Thursday

23rd May 2019

Tories and Scottish nationalists win UK elections

  • PM Cameron (with Brexit leader Boris Johnson) won't emerge weakened from Thursday's election ahead of the June EU referendum (Photo: Prime minister's office)

The Conservative Party and Scottish National Party (SNP) emerged as the main winners of Britain's local elections held on Thursday (5 May), while the opposition Labour party weakened throughout the country, according to partial results Friday morning.

The most awaited outcome, for the election of London's mayor, will be announced later in the day. Labour candidate Sadiq Khan is the favourite and a victory would help the party leader Jeremy Corbyn boast of a good result.

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The elections for town councils and the regional assemblies in Scotland, Wales and Northern Ireland were the last test of British parties' strength before the EU membership referendum on 23 June.

In Scotland, the separatist and pro-EU SNP won 58 out of 73 constituency seats, three more than at the last election in 2011.

Counts for the 56 seats - seven for each of eight regional groups of constituencies, were still going on Friday morning.

The BBC Friday morning predicted that the SNP would finish first but would fail to win an overall majority, with 63 seats out of 129.

According to the provisional results, Labour was losing 12 constituency seats, down to only three.

It was set to become the third political force behind the Conservatives of prime minister David Cameron, who won four constituency seats, up to seven, and who were winning more regional seats.

The BBC said the Tories could win up to 31 seats, compared to 15 in the outgoing assembly.

Until 2003, the Labour was the main party in Scotland.

In the 124 English town councils to be renewed, the Labour remained the party with the most councils and seats - 41 and 779, according to partial results Friday morning. But it was losing one council and 24 seats.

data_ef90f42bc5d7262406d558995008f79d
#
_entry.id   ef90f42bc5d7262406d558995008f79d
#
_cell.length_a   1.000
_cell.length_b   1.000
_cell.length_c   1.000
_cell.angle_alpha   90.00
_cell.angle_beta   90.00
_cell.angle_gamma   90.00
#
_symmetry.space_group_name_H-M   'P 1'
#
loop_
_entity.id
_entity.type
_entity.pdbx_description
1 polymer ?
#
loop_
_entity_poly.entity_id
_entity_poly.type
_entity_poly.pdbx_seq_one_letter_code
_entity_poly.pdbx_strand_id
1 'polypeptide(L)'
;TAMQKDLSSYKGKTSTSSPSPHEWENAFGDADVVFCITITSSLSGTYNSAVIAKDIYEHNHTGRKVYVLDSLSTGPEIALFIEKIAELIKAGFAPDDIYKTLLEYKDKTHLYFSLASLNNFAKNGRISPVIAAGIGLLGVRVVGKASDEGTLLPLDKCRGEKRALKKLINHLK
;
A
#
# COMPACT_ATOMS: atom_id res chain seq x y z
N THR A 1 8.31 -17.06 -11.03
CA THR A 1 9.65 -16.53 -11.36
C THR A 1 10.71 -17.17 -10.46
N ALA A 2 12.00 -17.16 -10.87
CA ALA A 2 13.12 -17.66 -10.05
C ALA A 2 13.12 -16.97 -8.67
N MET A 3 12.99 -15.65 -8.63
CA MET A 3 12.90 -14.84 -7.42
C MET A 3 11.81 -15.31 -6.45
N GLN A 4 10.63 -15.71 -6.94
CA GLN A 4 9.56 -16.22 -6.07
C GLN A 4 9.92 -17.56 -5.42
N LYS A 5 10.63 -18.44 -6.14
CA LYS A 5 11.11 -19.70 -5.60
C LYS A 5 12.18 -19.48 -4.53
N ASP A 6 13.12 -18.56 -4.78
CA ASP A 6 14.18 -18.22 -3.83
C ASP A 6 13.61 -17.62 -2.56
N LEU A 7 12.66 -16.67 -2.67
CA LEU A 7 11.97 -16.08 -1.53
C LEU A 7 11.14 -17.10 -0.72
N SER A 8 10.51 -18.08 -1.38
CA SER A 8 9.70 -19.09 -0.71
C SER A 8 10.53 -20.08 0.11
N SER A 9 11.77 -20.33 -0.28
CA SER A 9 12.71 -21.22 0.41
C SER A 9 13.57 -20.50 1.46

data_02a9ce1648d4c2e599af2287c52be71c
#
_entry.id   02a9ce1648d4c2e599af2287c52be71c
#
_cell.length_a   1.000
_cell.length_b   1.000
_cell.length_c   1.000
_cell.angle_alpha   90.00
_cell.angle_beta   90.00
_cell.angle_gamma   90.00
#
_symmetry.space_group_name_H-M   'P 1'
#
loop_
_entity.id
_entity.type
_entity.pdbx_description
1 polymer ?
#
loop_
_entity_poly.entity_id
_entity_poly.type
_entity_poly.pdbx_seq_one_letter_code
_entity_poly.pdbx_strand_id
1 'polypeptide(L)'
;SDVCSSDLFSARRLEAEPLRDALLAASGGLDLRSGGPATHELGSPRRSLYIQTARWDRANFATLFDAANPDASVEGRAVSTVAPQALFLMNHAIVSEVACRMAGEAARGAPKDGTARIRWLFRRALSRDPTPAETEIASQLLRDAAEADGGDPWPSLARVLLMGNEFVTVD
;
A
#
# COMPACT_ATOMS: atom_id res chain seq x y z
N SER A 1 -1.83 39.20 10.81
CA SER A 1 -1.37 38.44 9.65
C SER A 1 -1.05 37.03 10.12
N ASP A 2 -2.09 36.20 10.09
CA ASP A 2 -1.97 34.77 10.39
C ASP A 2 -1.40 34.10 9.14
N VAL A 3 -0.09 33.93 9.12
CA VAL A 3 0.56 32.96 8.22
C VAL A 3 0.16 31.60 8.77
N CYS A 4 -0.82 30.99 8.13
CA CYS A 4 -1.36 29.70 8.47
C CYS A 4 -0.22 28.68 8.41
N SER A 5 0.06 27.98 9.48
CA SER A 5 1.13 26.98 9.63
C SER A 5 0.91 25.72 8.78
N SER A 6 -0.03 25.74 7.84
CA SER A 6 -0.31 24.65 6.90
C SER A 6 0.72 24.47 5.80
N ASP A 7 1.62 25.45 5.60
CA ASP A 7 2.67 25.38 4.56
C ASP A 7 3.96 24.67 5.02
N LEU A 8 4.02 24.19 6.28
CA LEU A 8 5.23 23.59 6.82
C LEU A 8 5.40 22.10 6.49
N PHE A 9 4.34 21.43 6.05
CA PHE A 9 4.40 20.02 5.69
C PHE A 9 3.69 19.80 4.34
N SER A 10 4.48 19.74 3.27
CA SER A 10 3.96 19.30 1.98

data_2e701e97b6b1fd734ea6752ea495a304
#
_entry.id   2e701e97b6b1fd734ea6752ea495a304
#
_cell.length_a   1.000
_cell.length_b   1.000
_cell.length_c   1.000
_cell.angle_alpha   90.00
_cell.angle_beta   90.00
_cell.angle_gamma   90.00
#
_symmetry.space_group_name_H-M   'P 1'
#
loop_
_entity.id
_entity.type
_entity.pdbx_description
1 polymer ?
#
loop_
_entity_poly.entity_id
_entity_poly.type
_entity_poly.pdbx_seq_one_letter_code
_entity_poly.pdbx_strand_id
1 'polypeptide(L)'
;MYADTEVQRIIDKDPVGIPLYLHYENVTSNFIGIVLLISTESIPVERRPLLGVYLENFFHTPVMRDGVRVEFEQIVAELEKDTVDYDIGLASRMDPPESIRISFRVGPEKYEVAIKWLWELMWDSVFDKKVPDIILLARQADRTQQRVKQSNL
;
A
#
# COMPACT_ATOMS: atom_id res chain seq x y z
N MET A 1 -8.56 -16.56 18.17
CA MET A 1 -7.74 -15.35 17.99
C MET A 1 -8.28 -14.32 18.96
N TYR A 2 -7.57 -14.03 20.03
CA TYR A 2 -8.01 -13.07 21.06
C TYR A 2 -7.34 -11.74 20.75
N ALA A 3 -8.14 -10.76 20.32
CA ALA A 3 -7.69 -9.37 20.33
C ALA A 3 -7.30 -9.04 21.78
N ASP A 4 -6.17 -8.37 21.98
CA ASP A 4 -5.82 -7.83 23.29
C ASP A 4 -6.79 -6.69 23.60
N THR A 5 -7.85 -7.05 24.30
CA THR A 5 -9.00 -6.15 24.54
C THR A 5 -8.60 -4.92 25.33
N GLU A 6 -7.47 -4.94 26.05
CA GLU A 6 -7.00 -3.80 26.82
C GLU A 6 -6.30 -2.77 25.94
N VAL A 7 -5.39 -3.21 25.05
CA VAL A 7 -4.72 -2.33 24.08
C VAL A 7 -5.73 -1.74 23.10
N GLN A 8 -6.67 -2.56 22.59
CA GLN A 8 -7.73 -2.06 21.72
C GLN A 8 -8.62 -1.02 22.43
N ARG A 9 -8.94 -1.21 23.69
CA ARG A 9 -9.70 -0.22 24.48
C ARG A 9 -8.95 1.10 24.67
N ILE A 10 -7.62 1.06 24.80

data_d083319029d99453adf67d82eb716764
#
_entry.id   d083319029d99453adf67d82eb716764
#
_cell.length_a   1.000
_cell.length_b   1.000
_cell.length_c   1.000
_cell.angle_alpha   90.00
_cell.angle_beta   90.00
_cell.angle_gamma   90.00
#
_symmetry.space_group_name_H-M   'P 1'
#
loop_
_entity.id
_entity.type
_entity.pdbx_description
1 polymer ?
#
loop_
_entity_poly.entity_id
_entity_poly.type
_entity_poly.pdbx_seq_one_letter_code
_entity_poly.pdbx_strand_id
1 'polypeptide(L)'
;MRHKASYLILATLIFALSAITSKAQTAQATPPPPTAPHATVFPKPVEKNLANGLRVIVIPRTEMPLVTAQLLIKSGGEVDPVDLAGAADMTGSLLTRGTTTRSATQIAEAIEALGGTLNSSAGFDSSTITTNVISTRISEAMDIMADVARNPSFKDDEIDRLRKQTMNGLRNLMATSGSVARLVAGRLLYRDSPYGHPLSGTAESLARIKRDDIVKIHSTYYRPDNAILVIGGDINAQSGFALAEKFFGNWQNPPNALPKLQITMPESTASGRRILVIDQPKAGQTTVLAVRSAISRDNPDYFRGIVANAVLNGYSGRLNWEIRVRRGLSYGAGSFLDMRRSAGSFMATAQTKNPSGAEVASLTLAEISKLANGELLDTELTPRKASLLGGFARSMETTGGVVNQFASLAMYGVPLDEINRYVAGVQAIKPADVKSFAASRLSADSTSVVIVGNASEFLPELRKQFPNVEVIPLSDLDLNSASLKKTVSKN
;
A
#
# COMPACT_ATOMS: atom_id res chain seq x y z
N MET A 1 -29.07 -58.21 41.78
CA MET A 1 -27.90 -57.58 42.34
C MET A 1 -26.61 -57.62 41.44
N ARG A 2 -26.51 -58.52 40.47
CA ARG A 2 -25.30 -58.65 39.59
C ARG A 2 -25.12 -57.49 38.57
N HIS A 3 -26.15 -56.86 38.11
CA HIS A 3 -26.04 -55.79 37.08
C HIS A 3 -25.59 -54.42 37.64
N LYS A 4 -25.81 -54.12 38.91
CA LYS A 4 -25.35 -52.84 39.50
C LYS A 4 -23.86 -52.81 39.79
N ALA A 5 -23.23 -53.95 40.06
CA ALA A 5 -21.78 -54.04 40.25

The Conservatives were holding 20 councils, as much as in 2011 and winning five seats to 470.
 The UK Independence Party (UKIP) won 20 seats, up to 28

In Wales, the Labour kept its majority, with 25 constituency seats out ot 40 but lost one seat to the separatist Plaid Cymru party. Twenty seats from five regions were still counte Friday morning.

Plaid Cymry will hold six constituency seats, the same number as the Conservatives.

Voters' mood

Thursday's election gave no clear indication of the voters' mood ahead of the EU referendum.

But with the Conservatives' gaining ground in Scotland and winning a few council seats, Cameron will not campaign as a weakened PM.

Even a defeat of the Tory candidate in London, Zac Goldsmith, could serve Cameron, as Goldsmith is a supported of a UK exit from the EU and was backed by the outgoing London mayor and "Leave" leader Boris Johnson.

For Labour, which has been mildly campaigning for the UK to stay in the EU, Thursday's results are likely to increase infighting and contestation of Corbyn's leadership.


Corbyn, a representative of the "old Labour" wing of the party, has been accused since his election as party leader of taking the party away from any chance of governing.

The SNP's result in Scotland will increase the stake of the EU referendum for the future of the UK.

The SNP's leader Nicola Sturgeon has said that she would organise a new referendum on Scotland's independence and would seek a EU membership if the UK voted for Brexit.

While Cameron is campaigning for the UK to stay in the EU, his party and electorate is split, and it was not clear Friday morning which side within the Conservative party would be strenghten by the Scottish result.

According to the latest polls, voting intentions for "Remain" are slightly ahead of "Leave" intentions, with 46 percent against 43 percent.

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